In the full displacement or full upstroke position as shown in FIG. 1, the pin 32 within the slot 34 is positioned at the maximum radial position. In the zero displacement position, as shown in full line in FIG. 2, the pin 32 is at the innermost radial position of the slot 34. Return springs 60 (one shown) are attached to the drive hub 26, each spring cooperatively engaging the related drive pin 32 as the socket plate 14 moves towards zero displacement operation. The springs 60 act to bias on a short stroke the socket plate 14 back towards the full displacement position.
As a result of these features, the socket plate 14/journal 30 assembly pivots without skewing side-to-side and while maintaining the radial position. In other words, it is radially positioned relative to the compressor housing 16, the cylinder block 18, the bores 20, and thus the pistons 22 at all stroke positions.
The radial stability of the assembly 12 is further assisted by the location of the grooves 48G, 50G on equal radii in the cross groove joint 42, allowing the socket plate 14 to cooperatively travel with the journal 30. Thus, the proper alignment of the plate 14/journal 30 assembly is further assured by this design integration.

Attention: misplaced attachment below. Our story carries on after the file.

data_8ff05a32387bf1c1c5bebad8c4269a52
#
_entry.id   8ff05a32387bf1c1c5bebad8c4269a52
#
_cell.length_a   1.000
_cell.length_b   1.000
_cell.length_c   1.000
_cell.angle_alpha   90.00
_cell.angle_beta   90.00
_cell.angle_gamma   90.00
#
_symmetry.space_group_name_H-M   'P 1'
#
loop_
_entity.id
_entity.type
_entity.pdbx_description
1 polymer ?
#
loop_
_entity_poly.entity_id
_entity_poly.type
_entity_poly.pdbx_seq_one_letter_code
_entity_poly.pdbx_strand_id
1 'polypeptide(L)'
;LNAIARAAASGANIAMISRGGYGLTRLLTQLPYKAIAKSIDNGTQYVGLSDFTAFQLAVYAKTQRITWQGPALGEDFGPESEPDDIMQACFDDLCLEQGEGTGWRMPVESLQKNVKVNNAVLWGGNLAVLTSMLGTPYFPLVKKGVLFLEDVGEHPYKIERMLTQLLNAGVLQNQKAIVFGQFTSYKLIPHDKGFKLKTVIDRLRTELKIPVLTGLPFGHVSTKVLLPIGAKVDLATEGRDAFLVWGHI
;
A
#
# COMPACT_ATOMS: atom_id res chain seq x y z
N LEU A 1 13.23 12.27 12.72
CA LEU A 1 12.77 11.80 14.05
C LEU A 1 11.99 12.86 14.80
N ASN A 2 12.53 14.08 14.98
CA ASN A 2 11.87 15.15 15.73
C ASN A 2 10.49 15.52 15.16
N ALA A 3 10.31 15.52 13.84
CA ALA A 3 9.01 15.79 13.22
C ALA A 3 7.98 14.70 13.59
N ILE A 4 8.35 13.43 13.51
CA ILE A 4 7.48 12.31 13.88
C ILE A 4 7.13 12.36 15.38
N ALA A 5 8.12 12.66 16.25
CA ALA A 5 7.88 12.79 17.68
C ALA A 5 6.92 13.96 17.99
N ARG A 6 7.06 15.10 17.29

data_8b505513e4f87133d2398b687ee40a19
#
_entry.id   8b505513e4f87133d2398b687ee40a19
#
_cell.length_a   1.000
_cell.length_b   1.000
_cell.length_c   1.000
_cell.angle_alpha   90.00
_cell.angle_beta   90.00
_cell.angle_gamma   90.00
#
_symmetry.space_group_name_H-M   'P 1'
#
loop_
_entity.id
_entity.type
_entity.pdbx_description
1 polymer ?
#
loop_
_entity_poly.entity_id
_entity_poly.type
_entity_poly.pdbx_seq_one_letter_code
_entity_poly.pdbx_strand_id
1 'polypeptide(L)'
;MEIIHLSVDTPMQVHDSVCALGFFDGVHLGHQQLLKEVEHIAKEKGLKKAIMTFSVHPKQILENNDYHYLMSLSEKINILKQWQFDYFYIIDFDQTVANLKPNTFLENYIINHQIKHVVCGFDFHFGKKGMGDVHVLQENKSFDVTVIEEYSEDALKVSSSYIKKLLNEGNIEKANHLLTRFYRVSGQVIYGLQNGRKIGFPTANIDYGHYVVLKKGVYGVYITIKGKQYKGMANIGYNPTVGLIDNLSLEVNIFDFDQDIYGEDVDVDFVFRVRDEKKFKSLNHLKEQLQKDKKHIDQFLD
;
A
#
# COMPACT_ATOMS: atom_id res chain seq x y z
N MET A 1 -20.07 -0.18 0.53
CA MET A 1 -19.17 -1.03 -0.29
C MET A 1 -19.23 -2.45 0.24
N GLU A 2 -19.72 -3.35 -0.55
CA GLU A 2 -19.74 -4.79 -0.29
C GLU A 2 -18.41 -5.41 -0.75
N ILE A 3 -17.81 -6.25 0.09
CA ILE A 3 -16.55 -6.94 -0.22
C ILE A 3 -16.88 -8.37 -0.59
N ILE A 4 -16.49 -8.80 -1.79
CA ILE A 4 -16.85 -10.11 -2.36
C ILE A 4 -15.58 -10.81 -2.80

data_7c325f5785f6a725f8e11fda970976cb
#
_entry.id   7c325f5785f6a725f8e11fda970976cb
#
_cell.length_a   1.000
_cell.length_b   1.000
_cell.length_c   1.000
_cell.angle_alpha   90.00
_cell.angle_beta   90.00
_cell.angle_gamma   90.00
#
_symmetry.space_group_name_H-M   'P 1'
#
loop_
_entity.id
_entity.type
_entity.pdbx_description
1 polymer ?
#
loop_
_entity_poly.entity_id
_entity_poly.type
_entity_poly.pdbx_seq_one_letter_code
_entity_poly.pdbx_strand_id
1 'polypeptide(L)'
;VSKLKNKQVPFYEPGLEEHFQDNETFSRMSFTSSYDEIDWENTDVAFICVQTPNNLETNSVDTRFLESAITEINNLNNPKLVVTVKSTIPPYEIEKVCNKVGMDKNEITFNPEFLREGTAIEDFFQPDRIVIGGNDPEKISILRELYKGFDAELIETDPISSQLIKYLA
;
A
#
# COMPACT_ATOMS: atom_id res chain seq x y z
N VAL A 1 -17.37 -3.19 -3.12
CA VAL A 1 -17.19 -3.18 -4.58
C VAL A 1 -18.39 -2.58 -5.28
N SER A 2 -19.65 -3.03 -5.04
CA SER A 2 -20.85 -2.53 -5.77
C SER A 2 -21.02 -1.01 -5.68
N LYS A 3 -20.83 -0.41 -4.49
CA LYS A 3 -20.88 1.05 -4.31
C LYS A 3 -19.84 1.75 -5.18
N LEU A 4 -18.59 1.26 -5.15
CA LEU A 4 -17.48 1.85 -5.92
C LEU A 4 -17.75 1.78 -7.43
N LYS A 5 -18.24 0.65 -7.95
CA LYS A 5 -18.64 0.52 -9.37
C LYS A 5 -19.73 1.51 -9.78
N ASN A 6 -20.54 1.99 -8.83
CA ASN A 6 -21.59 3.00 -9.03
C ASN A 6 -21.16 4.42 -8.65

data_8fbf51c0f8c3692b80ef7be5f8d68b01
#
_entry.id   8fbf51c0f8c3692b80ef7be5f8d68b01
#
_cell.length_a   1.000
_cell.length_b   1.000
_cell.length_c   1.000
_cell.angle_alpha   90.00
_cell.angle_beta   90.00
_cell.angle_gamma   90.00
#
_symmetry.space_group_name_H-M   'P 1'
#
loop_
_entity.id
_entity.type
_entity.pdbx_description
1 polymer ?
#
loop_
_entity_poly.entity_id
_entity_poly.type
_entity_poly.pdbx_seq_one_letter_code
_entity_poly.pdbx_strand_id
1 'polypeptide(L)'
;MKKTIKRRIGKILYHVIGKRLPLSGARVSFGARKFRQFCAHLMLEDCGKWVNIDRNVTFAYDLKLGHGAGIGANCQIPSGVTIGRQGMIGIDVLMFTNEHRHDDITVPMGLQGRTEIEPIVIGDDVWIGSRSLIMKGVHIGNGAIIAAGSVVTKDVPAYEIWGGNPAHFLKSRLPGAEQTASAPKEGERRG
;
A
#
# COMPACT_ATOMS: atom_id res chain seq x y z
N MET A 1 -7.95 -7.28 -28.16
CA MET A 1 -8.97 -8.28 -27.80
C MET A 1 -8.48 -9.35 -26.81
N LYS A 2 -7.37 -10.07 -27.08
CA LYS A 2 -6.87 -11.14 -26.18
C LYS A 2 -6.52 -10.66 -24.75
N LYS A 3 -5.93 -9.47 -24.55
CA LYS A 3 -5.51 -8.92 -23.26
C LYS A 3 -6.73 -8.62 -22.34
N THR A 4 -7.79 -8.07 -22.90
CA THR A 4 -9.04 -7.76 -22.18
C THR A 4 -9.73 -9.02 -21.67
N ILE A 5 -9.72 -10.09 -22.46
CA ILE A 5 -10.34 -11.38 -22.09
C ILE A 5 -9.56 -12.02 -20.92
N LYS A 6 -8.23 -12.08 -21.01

Despite all these features, the use of a cross groove joint 42 introduces a modest radial inertial imbalance to the compressor 10. By proper design this can be held to acceptable values and the imbalance can be judiciously allocated across the range of operating strokes as desired.
To review the operation of the torque restraint assembly 12 of the invention, as the journal 30 drives the non-rotary socket plate 14 in its nutating path, the socket plate is subjected to undesirable torque. The non-rotary cross groove joint 42 prevents the socket plate 14 from rotating and restrains the torque imposed thereon. The cooperating action of the outer race 48, inner race 50, torque transmitting balls 52 and cage 54 of the joint 42 provide the desired balanced and controlled kinematic restraint. The sleeve 56 on which the inner race 50 is formed is firmly grounded to the cylinder block 18 and housing 16. As a result, the unique torque restraint assembly 12 advantageously restrains the torque applied to the socket plate 14 and efficiently and economically transmits the restraining torque to the fixed compressor housing 16 to substantially eliminate compressor vibration.